BOSTON – Two window washers clinging to a dangling platform 37 stories up on a downtown Boston building were rescued by firefighters Wednesday.
Firefighters broke a couple of windows on the 40-story building to get to the workers, who were stranded on the platform for about 20 minutes. Their hanging scaffolding malfunctioned and one side of the basket dropped, Boston Fire Department Deputy Chief Robert Calobrisi said.
Authorities secured the area in Boston’s financial district from pedestrians while glass fell from the building near the end of the busy morning commute.
“It’s always a dangerous rescue when you’re up that high,” Calobrisi said.
The platform somehow shifted downward on one side while the workers, whose names have not been released, were cleaning windows on the 37th floor, Calobrisi said. They were trapped on the platform until firefighters arrived.
“He was shaken up and rightfully so,” Lt. John Soares said of one of the window washers. “It’s 37 floors. It’s a beautiful view from there, but I don’t know if I wanted to do it like that.”
David Surprenant, a private contractor who works on the 38th floor, said the workers could be heard banging on the window and screaming for someone to call emergency rescue.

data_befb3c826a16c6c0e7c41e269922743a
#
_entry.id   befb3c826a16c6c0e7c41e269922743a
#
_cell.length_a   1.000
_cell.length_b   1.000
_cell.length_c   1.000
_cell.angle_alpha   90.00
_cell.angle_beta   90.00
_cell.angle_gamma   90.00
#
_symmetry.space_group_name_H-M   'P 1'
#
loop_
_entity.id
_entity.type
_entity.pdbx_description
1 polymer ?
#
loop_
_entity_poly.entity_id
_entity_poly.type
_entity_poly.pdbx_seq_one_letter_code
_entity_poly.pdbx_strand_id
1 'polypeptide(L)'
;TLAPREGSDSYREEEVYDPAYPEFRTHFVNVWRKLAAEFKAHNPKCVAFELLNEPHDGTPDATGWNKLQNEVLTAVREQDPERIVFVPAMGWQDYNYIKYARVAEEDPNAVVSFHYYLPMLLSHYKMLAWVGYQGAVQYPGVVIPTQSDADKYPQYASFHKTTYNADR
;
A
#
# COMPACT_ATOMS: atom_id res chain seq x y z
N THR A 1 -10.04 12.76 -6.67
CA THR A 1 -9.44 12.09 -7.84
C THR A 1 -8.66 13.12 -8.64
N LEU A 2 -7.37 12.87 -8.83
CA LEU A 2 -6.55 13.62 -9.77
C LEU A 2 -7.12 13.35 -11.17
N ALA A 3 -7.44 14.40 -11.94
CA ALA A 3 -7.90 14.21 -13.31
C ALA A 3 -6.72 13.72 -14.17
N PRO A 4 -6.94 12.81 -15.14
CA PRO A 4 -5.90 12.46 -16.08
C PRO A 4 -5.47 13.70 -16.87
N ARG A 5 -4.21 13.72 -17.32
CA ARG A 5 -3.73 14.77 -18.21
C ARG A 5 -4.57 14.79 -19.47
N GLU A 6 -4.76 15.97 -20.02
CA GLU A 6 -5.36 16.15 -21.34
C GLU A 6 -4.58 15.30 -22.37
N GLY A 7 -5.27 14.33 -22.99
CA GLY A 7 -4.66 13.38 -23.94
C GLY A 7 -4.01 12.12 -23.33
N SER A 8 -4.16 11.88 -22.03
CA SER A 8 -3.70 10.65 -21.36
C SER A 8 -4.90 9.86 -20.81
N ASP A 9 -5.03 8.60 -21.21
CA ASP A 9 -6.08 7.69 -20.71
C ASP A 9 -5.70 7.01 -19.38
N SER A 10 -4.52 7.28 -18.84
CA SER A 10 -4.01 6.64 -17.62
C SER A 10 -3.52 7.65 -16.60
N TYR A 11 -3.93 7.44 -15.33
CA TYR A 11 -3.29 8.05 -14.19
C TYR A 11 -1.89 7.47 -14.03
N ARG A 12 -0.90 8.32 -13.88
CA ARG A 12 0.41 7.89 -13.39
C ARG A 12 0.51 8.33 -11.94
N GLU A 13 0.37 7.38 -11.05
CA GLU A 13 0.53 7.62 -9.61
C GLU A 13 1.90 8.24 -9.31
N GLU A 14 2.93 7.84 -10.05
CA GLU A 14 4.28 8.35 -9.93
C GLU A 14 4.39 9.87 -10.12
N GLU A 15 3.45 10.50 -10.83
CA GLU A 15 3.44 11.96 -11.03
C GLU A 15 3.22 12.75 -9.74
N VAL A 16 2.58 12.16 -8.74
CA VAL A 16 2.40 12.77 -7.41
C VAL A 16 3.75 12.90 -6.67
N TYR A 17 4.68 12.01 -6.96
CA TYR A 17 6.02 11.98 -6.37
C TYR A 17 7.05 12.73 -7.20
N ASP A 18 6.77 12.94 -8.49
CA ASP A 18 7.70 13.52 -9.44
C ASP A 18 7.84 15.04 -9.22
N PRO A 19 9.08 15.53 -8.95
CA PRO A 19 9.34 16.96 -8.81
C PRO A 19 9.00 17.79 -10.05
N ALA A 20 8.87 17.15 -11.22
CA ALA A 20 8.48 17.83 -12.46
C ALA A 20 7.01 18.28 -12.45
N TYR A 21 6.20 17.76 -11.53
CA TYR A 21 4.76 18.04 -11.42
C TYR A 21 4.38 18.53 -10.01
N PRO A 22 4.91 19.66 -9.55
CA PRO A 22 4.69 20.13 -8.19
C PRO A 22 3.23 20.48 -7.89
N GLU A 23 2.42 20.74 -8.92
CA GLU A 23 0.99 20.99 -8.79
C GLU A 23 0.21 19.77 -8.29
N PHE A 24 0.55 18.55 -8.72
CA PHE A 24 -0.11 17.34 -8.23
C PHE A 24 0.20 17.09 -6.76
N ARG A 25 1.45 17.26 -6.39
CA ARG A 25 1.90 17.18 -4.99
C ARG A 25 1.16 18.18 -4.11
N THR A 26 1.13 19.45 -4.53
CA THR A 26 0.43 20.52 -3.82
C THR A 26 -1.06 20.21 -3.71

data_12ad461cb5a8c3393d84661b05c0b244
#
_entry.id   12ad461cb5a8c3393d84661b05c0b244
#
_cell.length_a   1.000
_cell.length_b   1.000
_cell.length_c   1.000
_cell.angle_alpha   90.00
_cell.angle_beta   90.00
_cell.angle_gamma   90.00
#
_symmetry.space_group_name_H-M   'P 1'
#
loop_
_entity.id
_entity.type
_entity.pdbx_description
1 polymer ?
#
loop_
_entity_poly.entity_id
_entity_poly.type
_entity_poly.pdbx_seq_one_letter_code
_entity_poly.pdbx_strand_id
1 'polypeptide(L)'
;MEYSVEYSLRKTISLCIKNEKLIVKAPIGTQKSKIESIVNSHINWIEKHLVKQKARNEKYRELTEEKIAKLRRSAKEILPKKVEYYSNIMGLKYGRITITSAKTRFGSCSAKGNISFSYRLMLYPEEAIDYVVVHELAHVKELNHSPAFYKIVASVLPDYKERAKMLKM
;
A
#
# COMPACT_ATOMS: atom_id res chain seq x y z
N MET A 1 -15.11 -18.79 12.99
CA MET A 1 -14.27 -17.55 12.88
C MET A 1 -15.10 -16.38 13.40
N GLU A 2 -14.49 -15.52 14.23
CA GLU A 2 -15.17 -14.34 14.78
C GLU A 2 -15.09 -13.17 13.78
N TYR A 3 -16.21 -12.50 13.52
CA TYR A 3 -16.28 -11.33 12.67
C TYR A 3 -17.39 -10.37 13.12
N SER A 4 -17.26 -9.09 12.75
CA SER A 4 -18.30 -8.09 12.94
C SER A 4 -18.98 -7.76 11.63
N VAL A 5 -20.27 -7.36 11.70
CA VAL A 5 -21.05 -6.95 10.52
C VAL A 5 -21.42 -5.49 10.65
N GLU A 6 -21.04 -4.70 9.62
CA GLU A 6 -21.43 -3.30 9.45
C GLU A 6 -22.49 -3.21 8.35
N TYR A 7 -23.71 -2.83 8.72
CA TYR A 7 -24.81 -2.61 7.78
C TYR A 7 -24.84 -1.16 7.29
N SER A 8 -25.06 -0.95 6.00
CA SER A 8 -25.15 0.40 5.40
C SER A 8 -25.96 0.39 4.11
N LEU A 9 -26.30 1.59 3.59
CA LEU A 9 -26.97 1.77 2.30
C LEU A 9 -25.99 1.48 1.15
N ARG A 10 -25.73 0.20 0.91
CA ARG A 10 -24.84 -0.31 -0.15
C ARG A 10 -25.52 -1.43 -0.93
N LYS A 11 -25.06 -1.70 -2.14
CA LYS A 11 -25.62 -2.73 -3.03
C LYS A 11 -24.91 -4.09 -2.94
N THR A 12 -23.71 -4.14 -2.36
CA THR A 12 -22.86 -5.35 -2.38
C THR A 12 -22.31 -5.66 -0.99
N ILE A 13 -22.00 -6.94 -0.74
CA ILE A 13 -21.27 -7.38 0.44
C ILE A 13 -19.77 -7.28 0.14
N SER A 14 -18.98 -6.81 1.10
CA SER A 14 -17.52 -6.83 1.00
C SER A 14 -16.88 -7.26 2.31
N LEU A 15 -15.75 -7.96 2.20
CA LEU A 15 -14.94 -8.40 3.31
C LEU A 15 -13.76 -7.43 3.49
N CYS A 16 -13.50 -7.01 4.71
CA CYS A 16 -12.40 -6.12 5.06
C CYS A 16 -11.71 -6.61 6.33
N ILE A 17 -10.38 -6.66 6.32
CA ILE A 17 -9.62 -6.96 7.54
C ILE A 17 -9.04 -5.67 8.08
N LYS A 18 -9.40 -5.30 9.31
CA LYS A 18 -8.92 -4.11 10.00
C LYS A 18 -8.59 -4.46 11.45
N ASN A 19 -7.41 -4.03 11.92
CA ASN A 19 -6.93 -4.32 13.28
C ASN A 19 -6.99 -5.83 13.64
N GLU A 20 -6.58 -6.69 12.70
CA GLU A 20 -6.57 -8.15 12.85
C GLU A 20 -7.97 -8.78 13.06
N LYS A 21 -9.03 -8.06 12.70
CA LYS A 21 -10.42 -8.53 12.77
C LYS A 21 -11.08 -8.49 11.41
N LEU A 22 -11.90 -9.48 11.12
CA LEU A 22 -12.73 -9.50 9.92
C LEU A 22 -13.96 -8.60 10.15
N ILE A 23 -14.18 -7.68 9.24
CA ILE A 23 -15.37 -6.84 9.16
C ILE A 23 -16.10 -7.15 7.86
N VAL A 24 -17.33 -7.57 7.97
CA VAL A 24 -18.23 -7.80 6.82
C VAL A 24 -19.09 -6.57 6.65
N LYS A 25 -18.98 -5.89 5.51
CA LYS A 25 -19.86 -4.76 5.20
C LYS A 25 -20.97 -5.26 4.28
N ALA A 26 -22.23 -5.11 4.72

“They were panicking,” Surprenant said.
Meanwhile, a crowd of curious businessmen and passers-by gathered below, craning to get a better view of the morning’s commotion.
One onlooker, 38-year-old Ronnie Lees, snapped a photo of the crooked scaffolding on his cellphone as his children stared at the glass building.
“Where’s Spiderman when you need him?” Lees asked.
One of the workers was transported to a hospital for minor injuries, and the other refused medical care, officials said. Neither was seriously hurt.
Melissa Coley, spokeswoman for building owner, Brookfield Properties, Inc., said the men worked for Harvard Maintenance Inc., a national company that services office buildings. Investigators were still trying to determine if a cable snapped, she said.
A spokeswoman for Harvard Maintenance Inc. did not immediately return phone calls.
Fire officials were waiting for a scaffolding engineer to stabilize the platform.
Associated Press writer Russell Contreras contributed to this report.